American expatriate John Robie living in high style on the Riviera is a retired cat burglar. He must find out who a copy cat is to keep a new wave of jewel thefts from being pinned on him. High on the list of prime victims is Jessie Stevens, in Europe to help daughter Frances find a suitable husband. The Lloyds of London insurance agent is using a thief to catch a thief. Take an especially close look at scene where Robie gets Jessie's attention, dropping an expensive casino chip down the décolletage of a French roulette player. Written by
Dale O'Connor <email@example.com>
Cary Grant had announced his retirement from acting in February 1953, stating that since the rise of Method actors like Marlon Brando, most people were no longer interested in seeing him. He was also angry at the way Charles Chaplin had been treated by the HUAAC. He was lured out of his retirement to make this film, and thereafter, continued acting for a further 11 years. See more »
When John and Frances first arrive for their "picnic" and John is standing at the back of the car, his shadow can be seen on the backdrop of the canvas, a flat shadow, which would not be possible in the natural conditions which the canvas depicts. See more »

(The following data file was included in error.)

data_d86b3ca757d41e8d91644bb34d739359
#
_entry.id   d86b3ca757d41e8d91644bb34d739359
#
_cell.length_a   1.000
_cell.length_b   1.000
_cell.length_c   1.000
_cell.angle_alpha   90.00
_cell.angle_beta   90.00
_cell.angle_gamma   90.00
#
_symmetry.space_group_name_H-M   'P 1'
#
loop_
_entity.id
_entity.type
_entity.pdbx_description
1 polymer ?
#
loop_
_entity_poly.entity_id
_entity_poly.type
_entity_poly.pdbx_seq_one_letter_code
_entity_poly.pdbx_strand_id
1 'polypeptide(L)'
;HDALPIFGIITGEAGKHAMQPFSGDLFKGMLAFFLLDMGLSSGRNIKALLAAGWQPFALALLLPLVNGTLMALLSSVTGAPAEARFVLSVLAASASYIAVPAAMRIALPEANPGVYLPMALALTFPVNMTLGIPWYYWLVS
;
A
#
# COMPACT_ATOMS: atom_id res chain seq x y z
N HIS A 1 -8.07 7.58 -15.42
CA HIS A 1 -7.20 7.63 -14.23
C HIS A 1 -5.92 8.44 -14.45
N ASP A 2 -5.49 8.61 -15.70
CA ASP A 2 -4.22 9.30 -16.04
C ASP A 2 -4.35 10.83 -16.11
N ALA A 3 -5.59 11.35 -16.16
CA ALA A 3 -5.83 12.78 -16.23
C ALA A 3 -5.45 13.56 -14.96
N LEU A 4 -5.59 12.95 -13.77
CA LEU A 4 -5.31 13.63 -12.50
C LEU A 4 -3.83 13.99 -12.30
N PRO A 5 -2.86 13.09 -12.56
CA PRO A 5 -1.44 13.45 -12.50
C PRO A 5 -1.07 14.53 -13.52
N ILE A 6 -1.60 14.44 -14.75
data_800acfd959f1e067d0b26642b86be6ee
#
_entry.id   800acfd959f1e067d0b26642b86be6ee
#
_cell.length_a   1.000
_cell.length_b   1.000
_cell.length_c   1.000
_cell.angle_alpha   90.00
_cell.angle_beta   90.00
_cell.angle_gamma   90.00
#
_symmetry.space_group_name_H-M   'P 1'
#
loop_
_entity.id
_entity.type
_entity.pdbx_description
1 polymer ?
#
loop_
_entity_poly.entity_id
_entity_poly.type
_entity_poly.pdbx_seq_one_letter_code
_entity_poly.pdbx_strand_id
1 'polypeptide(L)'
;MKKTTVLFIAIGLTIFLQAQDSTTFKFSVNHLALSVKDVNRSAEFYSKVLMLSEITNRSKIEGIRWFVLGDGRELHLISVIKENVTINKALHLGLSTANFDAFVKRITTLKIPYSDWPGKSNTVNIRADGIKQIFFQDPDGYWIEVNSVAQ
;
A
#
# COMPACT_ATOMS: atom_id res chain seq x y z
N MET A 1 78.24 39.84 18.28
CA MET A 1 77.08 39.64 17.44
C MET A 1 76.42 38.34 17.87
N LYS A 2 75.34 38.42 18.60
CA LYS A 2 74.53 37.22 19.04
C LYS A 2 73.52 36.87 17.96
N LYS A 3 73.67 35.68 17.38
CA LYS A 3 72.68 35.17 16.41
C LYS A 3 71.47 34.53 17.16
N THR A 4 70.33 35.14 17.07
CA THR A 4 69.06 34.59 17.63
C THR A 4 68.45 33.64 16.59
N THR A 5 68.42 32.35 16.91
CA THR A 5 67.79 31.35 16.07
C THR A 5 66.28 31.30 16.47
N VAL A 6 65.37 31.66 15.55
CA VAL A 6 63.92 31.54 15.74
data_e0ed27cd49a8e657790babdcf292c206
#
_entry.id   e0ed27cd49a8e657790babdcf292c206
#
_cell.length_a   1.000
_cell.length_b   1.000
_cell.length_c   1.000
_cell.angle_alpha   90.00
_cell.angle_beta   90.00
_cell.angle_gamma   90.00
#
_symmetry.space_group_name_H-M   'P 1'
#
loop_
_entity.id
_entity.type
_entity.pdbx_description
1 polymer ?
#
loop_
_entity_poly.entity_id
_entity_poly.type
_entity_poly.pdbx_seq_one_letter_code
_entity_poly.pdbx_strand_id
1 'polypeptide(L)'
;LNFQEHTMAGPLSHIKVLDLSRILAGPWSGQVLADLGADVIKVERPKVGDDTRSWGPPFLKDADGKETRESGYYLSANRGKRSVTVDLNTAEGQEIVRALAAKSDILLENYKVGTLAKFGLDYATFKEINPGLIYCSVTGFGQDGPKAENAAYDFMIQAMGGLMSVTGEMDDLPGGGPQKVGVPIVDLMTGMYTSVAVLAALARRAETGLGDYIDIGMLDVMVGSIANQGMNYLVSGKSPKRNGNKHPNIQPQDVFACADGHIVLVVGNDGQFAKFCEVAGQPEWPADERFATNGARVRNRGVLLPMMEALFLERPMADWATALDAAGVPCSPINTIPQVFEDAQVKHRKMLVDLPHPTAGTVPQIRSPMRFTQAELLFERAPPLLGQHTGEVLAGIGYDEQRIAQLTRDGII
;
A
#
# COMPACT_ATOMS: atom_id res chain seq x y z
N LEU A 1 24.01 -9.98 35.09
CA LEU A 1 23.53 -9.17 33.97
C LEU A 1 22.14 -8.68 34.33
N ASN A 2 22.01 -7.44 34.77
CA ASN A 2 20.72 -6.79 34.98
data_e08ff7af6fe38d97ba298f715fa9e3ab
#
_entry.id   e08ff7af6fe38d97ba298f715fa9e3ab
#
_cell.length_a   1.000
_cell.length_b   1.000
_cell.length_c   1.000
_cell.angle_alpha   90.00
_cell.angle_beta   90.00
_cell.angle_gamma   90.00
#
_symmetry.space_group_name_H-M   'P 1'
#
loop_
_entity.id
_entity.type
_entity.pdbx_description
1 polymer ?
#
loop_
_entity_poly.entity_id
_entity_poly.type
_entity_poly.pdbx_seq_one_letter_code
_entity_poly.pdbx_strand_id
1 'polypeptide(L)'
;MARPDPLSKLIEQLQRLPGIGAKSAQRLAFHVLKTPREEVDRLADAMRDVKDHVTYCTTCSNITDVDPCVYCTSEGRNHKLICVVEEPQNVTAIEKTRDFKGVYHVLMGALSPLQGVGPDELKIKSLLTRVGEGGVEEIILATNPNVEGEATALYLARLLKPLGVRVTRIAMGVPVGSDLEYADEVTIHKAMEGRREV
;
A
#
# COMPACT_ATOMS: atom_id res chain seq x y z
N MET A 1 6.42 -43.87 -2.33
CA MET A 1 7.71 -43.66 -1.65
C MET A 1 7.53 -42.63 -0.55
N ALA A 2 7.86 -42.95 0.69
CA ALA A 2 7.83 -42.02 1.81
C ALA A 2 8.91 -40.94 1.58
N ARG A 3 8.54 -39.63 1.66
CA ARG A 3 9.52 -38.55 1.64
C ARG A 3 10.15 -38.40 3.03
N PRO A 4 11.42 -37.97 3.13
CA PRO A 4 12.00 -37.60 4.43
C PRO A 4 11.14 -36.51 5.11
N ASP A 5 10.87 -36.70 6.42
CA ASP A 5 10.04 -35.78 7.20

Are you sure you were talking about water skis? From where I sat it looked as though you were conjugating some irregular verbs.
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The best thing about this film is the chemistry between leads Grant and Kelly. Grant is as debonair as usual and Kelly was never more glamorous. The costumes she wears are very flattering to her and she is to the clothes. The dialogue between them sparkles throughout and is a pleasure to watch even if the course of their relationship is predictable. Grant's self-deprecating in-jokes are another nice touch. Further pleasantly adding to the fantasy ambience is the spectacular photography of the French riviera. John Williams is also great as the insurance investigator, the type of character he played in Hitchcock's Dial M for Murder (also with Kelly) and in the Doris Day-Rex Harrison film, Midnight Lace. This film is not one of the most psychologically involving in Hitchcock's pantheon but it is not designed to be. It is enjoyed best as what it was produced to be: glossy high production value escapist fare. 8/10.
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